Re: A possible GFDL compromise: a proposal
Josselin Mouette <email@example.com> a tapoté :
> Le ven 19/09/2003 à 17:39, Mathieu Roy a écrit :
> > However, Debian has a pretty clear definition, according to supposedly
> > Bruce Perens's statements. According to this clear definition, the
> > official Debian Logo should go in non-free.
> We don't ship the official (jar+swirl) Debian logo in main. If you find
> it in a package, please report a serious bug against it.
However, does not it mean that Debian recognize that in some case some
"software" (in the large sense) can be non-DFSG and still acceptable?
I'm a bit puzzled if you are about to claim that you truly _require_
to be able to modify the GNU Manifesto while, at the same time, not
giving the right to anyone to print an Official Debian Logo on a
tshirt is something completely fine for you.
And, finally, if I correctly understood this page, if I get an
official Debian CD, with this Logo as cover, I'm not able to provide
a copy of this official Debian CD unless I completely follow a process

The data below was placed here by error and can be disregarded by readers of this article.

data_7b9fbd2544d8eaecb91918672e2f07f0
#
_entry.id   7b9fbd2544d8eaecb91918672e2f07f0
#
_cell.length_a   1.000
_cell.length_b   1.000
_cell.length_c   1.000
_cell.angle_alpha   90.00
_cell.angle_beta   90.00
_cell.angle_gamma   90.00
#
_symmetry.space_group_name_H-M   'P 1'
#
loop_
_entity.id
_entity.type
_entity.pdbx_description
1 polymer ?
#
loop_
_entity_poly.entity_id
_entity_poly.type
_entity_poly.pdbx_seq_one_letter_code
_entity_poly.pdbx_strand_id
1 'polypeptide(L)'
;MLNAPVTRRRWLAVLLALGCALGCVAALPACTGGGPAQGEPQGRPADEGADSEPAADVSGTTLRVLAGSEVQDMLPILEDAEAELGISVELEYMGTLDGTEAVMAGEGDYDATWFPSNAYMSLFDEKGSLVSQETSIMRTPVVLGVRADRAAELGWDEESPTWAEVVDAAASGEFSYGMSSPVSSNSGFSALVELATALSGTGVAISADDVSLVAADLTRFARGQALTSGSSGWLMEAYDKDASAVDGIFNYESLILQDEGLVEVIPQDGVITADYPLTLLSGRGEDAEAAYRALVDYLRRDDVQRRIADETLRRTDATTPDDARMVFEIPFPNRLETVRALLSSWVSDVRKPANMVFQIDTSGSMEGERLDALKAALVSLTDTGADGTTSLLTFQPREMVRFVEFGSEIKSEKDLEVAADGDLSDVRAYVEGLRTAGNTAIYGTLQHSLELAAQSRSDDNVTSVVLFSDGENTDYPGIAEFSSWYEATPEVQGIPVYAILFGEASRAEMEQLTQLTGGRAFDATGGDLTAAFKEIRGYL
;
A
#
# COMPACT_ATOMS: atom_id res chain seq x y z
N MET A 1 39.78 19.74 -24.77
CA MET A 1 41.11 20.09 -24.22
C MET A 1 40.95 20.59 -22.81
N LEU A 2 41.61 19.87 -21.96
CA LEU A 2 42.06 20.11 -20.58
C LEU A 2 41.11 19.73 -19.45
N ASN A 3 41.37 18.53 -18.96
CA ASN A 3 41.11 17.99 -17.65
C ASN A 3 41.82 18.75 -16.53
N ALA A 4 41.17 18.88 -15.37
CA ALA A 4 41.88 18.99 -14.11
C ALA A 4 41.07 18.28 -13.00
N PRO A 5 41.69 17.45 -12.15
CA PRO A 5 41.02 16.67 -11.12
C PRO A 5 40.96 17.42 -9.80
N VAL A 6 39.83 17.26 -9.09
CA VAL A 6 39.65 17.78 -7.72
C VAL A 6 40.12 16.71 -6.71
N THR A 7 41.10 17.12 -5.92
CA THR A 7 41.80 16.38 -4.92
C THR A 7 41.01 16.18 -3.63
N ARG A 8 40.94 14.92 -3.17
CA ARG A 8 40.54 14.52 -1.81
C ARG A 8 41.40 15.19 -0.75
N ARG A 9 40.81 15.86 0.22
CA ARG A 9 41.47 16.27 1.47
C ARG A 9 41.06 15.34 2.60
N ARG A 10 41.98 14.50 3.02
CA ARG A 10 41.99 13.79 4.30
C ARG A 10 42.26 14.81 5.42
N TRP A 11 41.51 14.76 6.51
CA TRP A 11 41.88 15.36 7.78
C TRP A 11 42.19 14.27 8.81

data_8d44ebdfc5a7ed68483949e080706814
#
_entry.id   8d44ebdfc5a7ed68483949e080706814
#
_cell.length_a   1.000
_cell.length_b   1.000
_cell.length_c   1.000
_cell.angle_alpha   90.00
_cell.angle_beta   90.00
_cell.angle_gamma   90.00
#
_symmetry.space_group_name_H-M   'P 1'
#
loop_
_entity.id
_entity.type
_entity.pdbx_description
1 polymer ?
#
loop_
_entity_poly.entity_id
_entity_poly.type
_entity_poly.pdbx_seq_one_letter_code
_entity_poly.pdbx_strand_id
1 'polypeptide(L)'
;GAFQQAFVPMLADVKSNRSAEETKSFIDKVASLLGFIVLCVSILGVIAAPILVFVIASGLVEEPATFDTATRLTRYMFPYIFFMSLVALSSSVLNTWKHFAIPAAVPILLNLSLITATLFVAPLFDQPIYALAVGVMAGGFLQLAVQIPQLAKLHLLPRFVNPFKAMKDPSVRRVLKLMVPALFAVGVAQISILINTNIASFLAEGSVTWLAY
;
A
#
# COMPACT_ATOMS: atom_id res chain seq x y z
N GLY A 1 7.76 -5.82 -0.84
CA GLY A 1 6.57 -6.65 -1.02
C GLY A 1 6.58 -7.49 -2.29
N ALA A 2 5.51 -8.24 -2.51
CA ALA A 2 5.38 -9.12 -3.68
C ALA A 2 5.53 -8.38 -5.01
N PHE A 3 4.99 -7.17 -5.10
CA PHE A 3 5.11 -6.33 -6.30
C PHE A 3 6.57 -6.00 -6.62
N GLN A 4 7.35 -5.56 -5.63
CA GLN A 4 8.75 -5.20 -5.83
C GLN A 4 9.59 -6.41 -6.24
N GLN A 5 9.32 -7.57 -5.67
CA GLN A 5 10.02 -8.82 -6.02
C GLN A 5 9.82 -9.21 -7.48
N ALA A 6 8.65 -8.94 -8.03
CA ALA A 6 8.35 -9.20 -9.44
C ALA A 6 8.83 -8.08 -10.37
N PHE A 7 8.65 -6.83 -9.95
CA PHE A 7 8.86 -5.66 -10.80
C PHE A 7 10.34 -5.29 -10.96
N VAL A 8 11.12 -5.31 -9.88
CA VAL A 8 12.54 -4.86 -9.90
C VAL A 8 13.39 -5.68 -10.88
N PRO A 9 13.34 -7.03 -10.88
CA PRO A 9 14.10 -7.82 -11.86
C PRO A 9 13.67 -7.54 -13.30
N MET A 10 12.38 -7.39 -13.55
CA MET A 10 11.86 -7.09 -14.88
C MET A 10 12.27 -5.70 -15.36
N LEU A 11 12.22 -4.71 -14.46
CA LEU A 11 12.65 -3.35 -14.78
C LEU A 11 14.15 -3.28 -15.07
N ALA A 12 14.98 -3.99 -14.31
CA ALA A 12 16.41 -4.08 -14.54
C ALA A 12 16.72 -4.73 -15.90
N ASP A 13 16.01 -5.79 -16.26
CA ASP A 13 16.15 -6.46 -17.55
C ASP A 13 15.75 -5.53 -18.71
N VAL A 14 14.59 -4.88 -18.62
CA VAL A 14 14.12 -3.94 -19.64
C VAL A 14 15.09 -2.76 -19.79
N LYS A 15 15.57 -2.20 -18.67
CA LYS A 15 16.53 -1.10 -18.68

documented at www.debian.org. For instance, if www.debian.org is not
available to me (server down, no internet connectivity) and that I
forgot the exact process, I'm not legally able to make that copy to a
friend with the official logo.
Well, it sounds as annoying than being forced to have 3 pages in a
manual that anyway nobody is forced to read.
And that's funny to claims that this logo is not part of main while
it's the cover of the CD containing main. But sure, once printed, it's
no longer "software" (in whatever sense of term).
So in fact, a text/document have to be free only if it's on a
computer? Is it the point? If Debian was making hardware (books!) in
the future, it would be ok for Debian to provide, itself, along the with
CD, proprietary manuals or even the GNU manifesto?
Is it important to be able to modify a text only when this text is
typed on the computer? All the reasons mentioned about how it's
important to be able to modify a non technical text in the manual are
only valid when the manual is not printed?
It's very hard to understand for someone that consider computers as
"just" tools. For me, printed or not, a Program must be Free
Software, the technical parts of a manual must be Free Software.
Fortunately, Debian only ships software... It saves time.
(PS: I think that the purpose of this non-DFSG logo is perfectly
Not a native english speaker: